March 5, 2019
Two dreamers in the same boat
Six years ago, in June 2013, the sailors of the whole world wrote about the intention of the sailor Mitsuhiro Iwamoto to sail 6,000 nautical miles from the USA to Japan. Because Iwamoto is blind. He lost his sight in his youth.
At the same time, we emphasize that he is an experienced yachtsman. Together with him on board the 9-meter yacht was a Japanese television videographer: he was to capture all the main points of the journey, which, according to plans, was supposed to last about 60 days. But it turned out to be ten times shorter.
On the sixth day a whale crashed into the yacht (which was recorded by the underwater camera), and after a few minutes the boat went to the bottom. Fortunately, Iwamoto and the operator managed to move into the liferaft.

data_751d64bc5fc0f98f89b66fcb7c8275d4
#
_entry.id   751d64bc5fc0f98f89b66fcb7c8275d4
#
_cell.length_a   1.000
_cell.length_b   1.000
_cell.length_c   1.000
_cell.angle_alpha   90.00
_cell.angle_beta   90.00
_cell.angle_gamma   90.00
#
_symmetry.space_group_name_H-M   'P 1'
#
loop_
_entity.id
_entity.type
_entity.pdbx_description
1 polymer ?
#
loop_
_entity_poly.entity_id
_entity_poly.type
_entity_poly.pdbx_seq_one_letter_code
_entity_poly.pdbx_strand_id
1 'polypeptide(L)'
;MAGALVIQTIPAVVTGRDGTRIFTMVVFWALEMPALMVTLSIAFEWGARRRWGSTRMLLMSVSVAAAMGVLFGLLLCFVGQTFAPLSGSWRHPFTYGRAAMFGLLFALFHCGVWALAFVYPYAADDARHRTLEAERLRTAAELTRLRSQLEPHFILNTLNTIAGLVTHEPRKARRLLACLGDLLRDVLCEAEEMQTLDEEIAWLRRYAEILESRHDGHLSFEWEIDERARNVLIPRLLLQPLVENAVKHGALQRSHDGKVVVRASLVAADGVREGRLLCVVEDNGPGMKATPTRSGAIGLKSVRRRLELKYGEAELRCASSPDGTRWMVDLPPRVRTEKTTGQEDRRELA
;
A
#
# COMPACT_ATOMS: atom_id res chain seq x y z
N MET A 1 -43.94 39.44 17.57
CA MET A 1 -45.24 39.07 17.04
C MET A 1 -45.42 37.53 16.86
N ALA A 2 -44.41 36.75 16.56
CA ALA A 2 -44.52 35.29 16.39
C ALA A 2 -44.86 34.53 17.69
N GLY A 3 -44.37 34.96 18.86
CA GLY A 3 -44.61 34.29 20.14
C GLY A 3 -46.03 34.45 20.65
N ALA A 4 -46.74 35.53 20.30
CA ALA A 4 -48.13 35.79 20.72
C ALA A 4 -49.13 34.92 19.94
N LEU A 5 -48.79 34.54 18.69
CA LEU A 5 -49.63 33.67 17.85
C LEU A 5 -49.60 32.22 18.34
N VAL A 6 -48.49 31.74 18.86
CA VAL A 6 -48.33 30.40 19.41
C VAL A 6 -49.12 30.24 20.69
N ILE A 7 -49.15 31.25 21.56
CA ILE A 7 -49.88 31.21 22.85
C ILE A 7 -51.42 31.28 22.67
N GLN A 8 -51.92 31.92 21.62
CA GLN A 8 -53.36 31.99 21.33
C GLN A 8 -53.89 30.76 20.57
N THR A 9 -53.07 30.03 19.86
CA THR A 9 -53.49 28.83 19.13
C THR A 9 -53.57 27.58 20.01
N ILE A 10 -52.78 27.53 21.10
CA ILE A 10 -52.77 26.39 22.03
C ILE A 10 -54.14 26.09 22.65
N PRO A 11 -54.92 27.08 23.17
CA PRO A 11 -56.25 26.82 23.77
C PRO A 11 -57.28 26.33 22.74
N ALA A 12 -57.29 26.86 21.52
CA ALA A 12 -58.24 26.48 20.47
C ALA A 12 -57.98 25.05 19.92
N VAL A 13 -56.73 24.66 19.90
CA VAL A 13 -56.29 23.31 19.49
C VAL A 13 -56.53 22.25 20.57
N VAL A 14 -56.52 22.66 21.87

The psychological trauma that Iwamoto got then (who, by the way, lives in the USA), was the hardest. Crossing the Pacific was his cherished dream. In addition, he spent most of his money on preparing for the trip, and there was simply no money for the second attempt.
So everything would have remained a dream if one day Iwamoto did not meet with businessman Doug Smith (an American who, on the contrary, settled in Japan). He was not at all experienced, novice yachtsman. But he, too, had a dream – to perform some noble act.
Smith (who is 52 years old now, like Iwamoto) bought a 13-meter yacht for a new friend, which he named The Dream Weaver and fully prepared her for the long trip with his own money. In recent months, he has been training hard to improve his yacht skills, and …
And exactly a week ago, on February 27, The Dream Weaver, with Iwamoto and Smith on board, left San Diego. They stand at the helm in turn, but the Japanese are mostly at night. He, of course, darkness is not a hindrance.
Here is a story. This time, I want to believe – with a happy ending.
Travel site through the Pacific Ocean
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